Return to old scheme can only hope

If it ain't broke don't fix it. Isn't that the old adage? Arizona has struggled with their offense throughout the young season while trying to implement a new attack. The only big question is "why did they tinker with it at all?"

The Wildcats opened the season trying to implement a four-out, one-in motion offense. It was supposed to free up shooters and take advantage of players like Ivan Radenovic and Marcus Williams, two vastly different players who were set to see time at the four.

The scheme did work, there were plenty of open looks. The Wildcats just did not hit them. Going into the NAU game the Cats were shooting less than 40%. The offense also hurt the Wildcats on the boards as they often had four players out on the wing while the defense had players crashing the boards.

The big question is why change the offense at all? It wasn't like the Wildcats could not score. Despite slow starts each of the past two years, the Cats led the nation in scoring average for the last four years.

It's like if the USC football team decided to tinker with their offense. Even when Matt Leinart and Reggie Bush leave, the offense will remain largely unchanged. The Cats lost Salim Stoudamire and Channing Frye and Olson decided to try to revamp things.

I don't like to doubt Olson, but I just don't get it. The old offense allowed the four to get perimeter looks for players who could hit from the outside. Both Ray Owes and Ricky Anderson hit their fair share of threes while playing power forward.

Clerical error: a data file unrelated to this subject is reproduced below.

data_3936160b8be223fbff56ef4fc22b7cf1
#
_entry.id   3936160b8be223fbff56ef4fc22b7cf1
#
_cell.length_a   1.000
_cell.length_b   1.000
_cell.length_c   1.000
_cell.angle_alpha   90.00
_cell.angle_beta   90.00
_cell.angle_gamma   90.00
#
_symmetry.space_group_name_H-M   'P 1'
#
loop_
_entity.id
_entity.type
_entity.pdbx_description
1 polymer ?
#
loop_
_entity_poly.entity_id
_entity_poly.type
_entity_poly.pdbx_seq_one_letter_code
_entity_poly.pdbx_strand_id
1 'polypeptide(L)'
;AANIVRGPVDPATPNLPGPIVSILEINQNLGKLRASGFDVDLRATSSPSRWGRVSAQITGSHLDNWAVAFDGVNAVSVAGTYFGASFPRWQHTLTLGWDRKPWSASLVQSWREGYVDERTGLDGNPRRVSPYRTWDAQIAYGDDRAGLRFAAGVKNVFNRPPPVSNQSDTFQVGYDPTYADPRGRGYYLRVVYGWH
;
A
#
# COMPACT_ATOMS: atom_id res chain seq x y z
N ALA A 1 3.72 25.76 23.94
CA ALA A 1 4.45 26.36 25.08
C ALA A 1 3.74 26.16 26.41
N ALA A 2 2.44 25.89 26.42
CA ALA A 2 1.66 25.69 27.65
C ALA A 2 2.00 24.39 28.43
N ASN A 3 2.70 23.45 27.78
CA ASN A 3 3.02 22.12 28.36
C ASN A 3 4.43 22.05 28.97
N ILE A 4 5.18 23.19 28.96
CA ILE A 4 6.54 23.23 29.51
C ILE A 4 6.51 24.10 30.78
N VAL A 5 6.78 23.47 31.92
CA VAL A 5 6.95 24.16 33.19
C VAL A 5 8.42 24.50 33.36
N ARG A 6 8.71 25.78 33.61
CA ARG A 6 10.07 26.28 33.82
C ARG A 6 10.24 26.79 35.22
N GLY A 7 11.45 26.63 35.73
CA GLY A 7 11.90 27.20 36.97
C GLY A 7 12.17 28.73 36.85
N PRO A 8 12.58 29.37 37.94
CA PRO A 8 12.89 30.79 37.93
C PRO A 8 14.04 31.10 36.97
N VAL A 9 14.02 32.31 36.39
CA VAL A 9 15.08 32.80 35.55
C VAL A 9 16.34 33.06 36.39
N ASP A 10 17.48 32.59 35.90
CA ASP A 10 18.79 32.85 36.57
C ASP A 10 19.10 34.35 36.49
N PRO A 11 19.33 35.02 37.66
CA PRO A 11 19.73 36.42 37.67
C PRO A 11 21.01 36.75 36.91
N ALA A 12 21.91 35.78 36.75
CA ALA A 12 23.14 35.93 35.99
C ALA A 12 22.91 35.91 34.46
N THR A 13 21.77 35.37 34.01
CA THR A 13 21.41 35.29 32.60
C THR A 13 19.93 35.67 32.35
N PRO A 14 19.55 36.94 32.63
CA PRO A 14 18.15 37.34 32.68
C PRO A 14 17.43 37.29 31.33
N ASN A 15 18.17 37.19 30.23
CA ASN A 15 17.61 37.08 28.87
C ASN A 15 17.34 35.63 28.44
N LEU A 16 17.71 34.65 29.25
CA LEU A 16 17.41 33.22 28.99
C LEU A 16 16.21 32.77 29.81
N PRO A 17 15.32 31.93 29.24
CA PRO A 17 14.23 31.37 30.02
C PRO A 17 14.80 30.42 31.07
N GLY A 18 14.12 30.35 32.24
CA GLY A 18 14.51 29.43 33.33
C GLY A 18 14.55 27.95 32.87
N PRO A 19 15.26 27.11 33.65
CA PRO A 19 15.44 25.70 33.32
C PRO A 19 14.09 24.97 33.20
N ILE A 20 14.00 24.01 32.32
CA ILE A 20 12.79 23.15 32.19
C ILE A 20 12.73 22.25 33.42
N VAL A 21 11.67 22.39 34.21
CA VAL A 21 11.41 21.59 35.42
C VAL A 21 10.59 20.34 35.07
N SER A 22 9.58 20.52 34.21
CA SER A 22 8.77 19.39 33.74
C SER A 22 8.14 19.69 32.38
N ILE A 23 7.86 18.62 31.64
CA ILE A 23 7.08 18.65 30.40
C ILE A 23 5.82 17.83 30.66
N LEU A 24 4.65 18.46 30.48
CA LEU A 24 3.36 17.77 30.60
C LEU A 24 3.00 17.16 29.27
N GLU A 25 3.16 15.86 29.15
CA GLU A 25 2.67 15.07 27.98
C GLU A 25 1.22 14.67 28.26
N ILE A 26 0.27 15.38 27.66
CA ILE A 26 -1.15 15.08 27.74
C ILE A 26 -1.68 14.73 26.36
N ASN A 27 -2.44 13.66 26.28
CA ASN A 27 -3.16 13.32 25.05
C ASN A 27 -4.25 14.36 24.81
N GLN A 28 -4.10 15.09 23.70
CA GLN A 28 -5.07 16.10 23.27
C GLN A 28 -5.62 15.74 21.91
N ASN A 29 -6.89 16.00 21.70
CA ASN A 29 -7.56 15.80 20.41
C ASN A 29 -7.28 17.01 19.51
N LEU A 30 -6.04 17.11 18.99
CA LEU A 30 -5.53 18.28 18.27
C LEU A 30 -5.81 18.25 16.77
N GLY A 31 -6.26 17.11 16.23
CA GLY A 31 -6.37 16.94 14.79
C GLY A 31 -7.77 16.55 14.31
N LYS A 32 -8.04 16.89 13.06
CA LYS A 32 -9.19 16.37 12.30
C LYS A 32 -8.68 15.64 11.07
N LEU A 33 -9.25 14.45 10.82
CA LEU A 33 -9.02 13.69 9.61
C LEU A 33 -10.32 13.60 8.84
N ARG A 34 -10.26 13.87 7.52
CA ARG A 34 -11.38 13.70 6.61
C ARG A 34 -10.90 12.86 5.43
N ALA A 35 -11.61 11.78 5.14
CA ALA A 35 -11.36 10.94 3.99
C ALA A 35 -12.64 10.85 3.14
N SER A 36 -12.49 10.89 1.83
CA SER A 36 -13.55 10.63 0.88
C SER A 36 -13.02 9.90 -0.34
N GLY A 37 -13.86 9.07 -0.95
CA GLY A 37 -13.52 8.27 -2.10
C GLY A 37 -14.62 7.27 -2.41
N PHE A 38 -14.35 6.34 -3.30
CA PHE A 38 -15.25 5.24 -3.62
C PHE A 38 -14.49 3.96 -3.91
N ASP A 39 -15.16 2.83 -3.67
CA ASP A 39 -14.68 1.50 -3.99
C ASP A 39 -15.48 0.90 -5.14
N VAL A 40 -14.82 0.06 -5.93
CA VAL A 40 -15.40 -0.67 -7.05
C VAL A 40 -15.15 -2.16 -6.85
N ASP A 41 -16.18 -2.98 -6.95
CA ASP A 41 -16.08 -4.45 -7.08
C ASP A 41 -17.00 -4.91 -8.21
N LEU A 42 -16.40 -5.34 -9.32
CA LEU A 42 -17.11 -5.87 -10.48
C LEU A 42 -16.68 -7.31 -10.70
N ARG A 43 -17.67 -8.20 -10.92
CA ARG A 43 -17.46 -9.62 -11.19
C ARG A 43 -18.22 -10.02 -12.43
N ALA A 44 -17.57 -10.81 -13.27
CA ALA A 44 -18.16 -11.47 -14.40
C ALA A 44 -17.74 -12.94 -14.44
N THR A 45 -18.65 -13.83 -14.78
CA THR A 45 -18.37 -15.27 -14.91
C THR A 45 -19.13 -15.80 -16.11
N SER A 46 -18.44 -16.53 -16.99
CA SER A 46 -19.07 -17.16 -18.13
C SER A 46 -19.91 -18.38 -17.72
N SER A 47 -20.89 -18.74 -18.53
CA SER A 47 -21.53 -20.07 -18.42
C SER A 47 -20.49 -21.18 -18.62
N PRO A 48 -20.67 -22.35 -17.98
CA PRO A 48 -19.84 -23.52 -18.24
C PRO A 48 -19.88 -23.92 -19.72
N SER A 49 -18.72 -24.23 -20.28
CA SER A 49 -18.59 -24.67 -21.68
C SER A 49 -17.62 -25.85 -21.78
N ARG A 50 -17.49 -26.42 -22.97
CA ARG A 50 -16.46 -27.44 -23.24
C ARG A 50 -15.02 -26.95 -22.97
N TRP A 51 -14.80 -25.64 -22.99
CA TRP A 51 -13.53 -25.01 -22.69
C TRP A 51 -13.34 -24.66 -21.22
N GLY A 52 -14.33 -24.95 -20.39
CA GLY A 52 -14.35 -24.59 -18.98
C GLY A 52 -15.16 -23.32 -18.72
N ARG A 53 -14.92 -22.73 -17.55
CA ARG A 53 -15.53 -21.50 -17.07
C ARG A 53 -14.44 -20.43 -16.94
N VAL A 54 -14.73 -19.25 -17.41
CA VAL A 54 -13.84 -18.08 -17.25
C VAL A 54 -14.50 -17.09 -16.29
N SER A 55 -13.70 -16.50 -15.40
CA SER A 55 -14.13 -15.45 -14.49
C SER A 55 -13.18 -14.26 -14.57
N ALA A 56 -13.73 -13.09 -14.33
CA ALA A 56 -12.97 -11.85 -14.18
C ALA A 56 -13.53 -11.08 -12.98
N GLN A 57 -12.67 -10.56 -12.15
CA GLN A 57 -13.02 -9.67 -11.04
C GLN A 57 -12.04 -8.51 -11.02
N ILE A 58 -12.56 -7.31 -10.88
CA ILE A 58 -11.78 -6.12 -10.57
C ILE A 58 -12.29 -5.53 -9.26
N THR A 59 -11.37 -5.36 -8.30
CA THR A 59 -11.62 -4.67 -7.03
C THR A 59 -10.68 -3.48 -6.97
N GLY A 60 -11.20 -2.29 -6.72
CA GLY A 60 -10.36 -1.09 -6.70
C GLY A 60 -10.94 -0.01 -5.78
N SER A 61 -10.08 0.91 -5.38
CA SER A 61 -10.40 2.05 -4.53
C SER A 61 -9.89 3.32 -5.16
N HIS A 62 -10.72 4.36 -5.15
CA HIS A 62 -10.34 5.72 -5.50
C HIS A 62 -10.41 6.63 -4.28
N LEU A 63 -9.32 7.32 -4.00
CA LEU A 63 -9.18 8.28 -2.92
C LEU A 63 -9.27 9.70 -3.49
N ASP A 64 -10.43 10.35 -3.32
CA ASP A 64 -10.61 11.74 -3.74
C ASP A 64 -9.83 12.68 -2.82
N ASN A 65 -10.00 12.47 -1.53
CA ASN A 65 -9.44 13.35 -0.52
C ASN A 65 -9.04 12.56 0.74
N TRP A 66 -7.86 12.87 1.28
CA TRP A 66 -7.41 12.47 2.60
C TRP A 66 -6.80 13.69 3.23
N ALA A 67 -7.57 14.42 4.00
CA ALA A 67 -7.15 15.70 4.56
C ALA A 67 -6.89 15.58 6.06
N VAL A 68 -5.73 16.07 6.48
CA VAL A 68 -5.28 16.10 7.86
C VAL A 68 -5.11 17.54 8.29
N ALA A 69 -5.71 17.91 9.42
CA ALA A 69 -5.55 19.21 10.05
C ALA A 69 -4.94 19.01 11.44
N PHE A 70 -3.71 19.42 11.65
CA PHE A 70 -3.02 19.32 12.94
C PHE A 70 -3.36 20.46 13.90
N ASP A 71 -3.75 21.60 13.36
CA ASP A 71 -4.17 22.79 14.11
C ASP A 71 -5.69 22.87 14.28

Maybe it was an effort to impress recruits. There are a number of talented prep power forwards who have perimeter skills and want a chance to improve those skills in an effort to play the three at the professional level. Guys like Gary Johnson, Alex Tyus and even Lance Thomas want to see that even if they have to play the four, they will get to display their perimeter skills.

The Cats brought back the old scheme against the Lumberjacks with mixed success. The team only scored 75 points, but got good looks when slashing to the basket. Against St. Mary's two days later they scored 73 but got better looks. The Cats were not knocking shots, but the looks were better.

The Wildcats took just 10 three pointers against St. Mary's and players other than Chris Rodgers shot 13 against NAU. This is a good recipe for success for this team. Arizona just does not have the pure shooters to live out on the arc. Most of their wing players are better slashers than shooters.

Even in the glory days of Arizona basketball, midrange buckets were more important to the team's success than the long shots were. Who can forget the Miles Simon runner, Jason Gardner's step-back or a Jason Terry pull-up jumper. Sure there were plenty of threes, but as good a shooter Gilbert Arenas was, he was most dangerous when slashing.

The Arizona offense has a long ways to go, but there is hope. The shooting percentage has been higher, though not high enough for Arizona standards. Arizona's wings may never be great shooters, but as the season progresses, they should improve. As the team continues to work on getting better looks, the offense will improve. They will never shoot the lights out, but in the upcoming months they should be able to rely a little less on defense to get wins.

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